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Fuji from Edo Castle

Posted by Dave Bull at 1:05 AM, October 15, 2006 [Permalink]

As you know, the ten prints in this Small Print Collection were all originally made to be sent out to my friends and collectors at the turn of each new year. There is of course a Japanese term for such cards - nengajo. I myself generally like to avoid using that word, because the ones I make differ from traditional nengajo in a number of ways.

For a start, I never use the zodiac signs that are such an important part of the traditional calendar in Asia. You might think it a bit silly of me, but I have such a strong dislike of astrology that I just can't bring myself to get involved with them.

A second difference is that I avoid including a greeting message as part of the design, something that is common with nengajo. This is perhaps a bit selfish of me - I just don't want to spoil the beautiful designs with a hackneyed 'Happy New Year!' message.

But perhaps the most distinctive feature of my greeting prints is that I don't have a strong sense of a 'new year' as a specifically 'celebratory' event, and will thus sometimes select images that may seem somewhat mis-matched to the season. This print is perhaps a good example, as I think some people might have thought it a bit too 'grey'.

It is a reproduction of one of the pages from Fugaku Hyakkei, the most famous of Katsushika Hokusai's many book designs. That entire book is printed in a few shades of sumi; no colours appear in it at all. I have studied that book for many years now, and every time I open it am struck again at the incredible variety of moods and atmospheres that he created with such a limited palette.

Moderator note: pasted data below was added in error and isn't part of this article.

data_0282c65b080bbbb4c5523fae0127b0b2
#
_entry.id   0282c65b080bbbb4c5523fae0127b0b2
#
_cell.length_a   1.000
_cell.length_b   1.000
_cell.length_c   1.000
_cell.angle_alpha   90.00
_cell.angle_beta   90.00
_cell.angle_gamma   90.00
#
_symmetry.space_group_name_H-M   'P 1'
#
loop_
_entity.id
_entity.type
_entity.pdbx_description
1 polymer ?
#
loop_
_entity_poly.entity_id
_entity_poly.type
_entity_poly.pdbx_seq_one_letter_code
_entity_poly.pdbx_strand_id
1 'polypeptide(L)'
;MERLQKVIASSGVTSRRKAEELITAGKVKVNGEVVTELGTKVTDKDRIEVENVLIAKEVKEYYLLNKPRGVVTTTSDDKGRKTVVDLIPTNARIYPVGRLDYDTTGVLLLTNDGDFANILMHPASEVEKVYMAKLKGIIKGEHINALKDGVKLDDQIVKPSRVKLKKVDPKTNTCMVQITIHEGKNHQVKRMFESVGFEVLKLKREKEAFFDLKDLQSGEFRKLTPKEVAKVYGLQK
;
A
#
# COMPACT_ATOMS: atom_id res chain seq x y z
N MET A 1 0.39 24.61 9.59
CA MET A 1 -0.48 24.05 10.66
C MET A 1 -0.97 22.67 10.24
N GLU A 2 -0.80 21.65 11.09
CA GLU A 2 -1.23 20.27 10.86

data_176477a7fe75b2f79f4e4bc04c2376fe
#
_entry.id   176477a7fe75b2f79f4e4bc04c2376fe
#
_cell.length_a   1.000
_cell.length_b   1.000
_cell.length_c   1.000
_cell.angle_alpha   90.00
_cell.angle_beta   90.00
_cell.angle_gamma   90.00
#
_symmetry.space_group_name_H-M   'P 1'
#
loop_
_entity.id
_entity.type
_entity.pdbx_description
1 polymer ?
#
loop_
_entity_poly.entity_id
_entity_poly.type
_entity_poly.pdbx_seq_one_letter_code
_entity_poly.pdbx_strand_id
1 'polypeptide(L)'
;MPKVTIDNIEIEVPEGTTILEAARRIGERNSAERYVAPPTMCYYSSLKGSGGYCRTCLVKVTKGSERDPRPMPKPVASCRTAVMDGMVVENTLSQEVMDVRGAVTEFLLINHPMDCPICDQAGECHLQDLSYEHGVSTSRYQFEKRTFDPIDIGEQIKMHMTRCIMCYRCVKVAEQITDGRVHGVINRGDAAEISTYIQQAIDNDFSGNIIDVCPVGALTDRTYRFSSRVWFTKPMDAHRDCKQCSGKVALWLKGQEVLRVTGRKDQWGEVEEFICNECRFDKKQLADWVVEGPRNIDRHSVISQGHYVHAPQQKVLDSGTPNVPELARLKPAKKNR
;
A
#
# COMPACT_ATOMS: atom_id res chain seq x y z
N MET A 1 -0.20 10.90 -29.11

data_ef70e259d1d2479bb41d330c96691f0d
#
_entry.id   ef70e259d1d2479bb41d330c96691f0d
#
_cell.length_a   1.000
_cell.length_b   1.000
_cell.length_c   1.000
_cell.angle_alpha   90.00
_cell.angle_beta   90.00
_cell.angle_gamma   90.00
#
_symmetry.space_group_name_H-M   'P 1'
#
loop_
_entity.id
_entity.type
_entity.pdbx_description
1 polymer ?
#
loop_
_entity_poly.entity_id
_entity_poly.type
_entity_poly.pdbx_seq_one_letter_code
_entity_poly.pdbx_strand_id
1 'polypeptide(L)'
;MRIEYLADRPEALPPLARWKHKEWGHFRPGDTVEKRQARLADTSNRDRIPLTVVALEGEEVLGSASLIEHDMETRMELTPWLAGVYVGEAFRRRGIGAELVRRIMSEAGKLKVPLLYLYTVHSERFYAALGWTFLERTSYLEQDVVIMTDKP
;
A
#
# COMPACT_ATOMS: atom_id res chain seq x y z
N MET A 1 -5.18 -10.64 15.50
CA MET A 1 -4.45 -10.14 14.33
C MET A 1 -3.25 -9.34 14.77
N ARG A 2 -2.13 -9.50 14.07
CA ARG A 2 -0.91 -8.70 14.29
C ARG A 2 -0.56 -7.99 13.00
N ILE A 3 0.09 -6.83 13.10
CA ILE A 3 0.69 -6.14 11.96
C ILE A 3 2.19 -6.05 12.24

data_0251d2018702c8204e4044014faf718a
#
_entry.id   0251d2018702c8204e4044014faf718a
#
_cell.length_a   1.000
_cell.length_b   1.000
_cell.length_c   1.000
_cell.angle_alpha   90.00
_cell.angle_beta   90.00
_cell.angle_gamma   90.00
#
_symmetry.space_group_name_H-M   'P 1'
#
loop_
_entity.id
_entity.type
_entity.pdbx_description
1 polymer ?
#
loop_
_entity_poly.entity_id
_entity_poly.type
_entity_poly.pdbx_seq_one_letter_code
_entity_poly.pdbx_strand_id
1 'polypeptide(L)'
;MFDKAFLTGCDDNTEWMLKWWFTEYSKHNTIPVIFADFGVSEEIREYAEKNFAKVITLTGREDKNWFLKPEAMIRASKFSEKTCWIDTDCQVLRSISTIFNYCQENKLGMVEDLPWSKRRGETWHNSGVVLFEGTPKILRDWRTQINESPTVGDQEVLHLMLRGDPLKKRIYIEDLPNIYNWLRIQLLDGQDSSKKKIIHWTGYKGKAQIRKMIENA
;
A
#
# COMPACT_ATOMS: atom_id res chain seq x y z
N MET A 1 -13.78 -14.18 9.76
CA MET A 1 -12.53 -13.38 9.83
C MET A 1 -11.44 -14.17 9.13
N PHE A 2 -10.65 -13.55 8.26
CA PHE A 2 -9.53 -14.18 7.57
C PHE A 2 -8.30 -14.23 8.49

So please erase from your mind any thought that grey = sad and dreary. If it helps you to appreciate this print, imagine you are seeing it in an era before the introduction of colour television - we never had a problem seeing everything on those old screens in a completely natural way, did we!

Monday, October 16, 2006

(Here's the print in context in the Small Print Collection.)


Following comment posted by: Marc on October 21, 2006 10:12 AM

Beautiful use of the limited palette! Wonderful design by Hokusai. Excellent execution by Dave Bull. My favorite of the Small Print Collection, so far. Bravo!

Following comment posted by: Dave on October 21, 2006 10:19 AM

Thanks Marc! Glad you like it ... not everybody shares your opinion!

Wouldn't it be an incredible project ... to reproduce the whole book - all three volumes, at actual size, as finely printed as possible ...

Completely impossible, of course - I can't imagine how many years it would take me!

Following comment posted by: Steve (siznax) on June 6, 2011 4:09 AM

it's a beautiful design, and i'm sure it's masterfully executed. i'll be interested to compare this image to whatever version i can find in the library.

the profile of Mount Fuji appears to be extruded (perhaps it actually looked this way at some point?) complimenting the vertical aspect, and the small bird perched atop the roof ornament is endearing. it makes me wonder if Hokusai was telling us something by placing this tiny creature above both Mount Fuji and the imperial castle.

knowing little of Japanese culture, i was curious to know what the design actually depicts. i gather from the title and the perspective that it is some kind of roof ornament.

the internet tells me that it may be crafted in the form of a "Shachihoko", which is an animal in Japanese folklore with the body of a carp and the head of a dragon, and because folklore held that this animal could summon rain, its form often adorned the roofs of temples and castles to protect them from fire. [Wikipedia]

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